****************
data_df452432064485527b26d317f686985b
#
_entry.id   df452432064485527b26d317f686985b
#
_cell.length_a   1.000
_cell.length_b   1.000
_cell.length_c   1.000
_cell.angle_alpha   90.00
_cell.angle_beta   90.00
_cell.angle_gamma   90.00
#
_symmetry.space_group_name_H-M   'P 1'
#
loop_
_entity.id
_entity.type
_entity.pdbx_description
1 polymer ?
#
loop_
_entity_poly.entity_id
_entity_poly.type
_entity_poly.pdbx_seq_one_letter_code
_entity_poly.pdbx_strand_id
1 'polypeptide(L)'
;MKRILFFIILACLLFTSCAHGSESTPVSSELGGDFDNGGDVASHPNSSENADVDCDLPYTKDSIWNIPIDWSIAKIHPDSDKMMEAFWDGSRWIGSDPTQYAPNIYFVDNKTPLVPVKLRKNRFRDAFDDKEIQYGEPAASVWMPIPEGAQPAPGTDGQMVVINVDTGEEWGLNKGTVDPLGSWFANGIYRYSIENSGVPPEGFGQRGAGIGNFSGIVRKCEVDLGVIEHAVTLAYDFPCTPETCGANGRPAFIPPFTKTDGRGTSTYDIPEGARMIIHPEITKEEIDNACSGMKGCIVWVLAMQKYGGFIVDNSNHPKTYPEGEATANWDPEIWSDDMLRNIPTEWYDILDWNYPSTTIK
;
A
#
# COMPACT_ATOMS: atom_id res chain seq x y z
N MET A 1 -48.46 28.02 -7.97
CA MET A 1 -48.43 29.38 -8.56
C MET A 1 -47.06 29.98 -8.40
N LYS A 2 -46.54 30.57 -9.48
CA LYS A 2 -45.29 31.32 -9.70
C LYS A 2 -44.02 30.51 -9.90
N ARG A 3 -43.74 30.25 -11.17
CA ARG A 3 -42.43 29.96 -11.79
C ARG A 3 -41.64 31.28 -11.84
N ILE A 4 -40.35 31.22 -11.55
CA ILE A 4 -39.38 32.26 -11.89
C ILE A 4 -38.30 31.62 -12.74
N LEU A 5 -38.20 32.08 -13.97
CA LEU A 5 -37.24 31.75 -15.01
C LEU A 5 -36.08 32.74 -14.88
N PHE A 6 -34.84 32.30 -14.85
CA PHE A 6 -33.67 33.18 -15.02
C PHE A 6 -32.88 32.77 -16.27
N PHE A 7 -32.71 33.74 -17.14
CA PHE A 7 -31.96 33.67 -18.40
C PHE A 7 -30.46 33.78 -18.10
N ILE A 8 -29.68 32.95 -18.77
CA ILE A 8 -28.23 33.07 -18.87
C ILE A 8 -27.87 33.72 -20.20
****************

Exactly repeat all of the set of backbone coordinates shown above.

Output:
data_df452432064485527b26d317f686985b
#
_entry.id   df452432064485527b26d317f686985b
#
_cell.length_a   1.000
_cell.length_b   1.000
_cell.length_c   1.000
_cell.angle_alpha   90.00
_cell.angle_beta   90.00
_cell.angle_gamma   90.00
#
_symmetry.space_group_name_H-M   'P 1'
#
loop_
_entity.id
_entity.type
_entity.pdbx_description
1 polymer ?
#
loop_
_entity_poly.entity_id
_entity_poly.type
_entity_poly.pdbx_seq_one_letter_code
_entity_poly.pdbx_strand_id
1 'polypeptide(L)'
;MKRILFFIILACLLFTSCAHGSESTPVSSELGGDFDNGGDVASHPNSSENADVDCDLPYTKDSIWNIPIDWSIAKIHPDSDKMMEAFWDGSRWIGSDPTQYAPNIYFVDNKTPLVPVKLRKNRFRDAFDDKEIQYGEPAASVWMPIPEGAQPAPGTDGQMVVINVDTGEEWGLNKGTVDPLGSWFANGIYRYSIENSGVPPEGFGQRGAGIGNFSGIVRKCEVDLGVIEHAVTLAYDFPCTPETCGANGRPAFIPPFTKTDGRGTSTYDIPEGARMIIHPEITKEEIDNACSGMKGCIVWVLAMQKYGGFIVDNSNHPKTYPEGEATANWDPEIWSDDMLRNIPTEWYDILDWNYPSTTIK
;
A
#
# COMPACT_ATOMS: atom_id res chain seq x y z
N MET A 1 -48.46 28.02 -7.97
CA MET A 1 -48.43 29.38 -8.56
C MET A 1 -47.06 29.98 -8.40
N LYS A 2 -46.54 30.57 -9.48
CA LYS A 2 -45.29 31.32 -9.70
C LYS A 2 -44.02 30.51 -9.90
N ARG A 3 -43.74 30.25 -11.17
CA ARG A 3 -42.43 29.96 -11.79
C ARG A 3 -41.64 31.28 -11.84
N ILE A 4 -40.35 31.22 -11.55
CA ILE A 4 -39.38 32.26 -11.89
C ILE A 4 -38.30 31.62 -12.74
N LEU A 5 -38.20 32.08 -13.97
CA LEU A 5 -37.24 31.75 -15.01
C LEU A 5 -36.08 32.74 -14.88
N PHE A 6 -34.84 32.30 -14.85
CA PHE A 6 -33.67 33.18 -15.02
C PHE A 6 -32.88 32.77 -16.27
N PHE A 7 -32.71 33.74 -17.14
CA PHE A 7 -31.96 33.67 -18.40
C PHE A 7 -30.46 33.78 -18.10
N ILE A 8 -29.68 32.95 -18.77
CA ILE A 8 -28.23 33.07 -18.87
C ILE A 8 -27.87 33.72 -20.20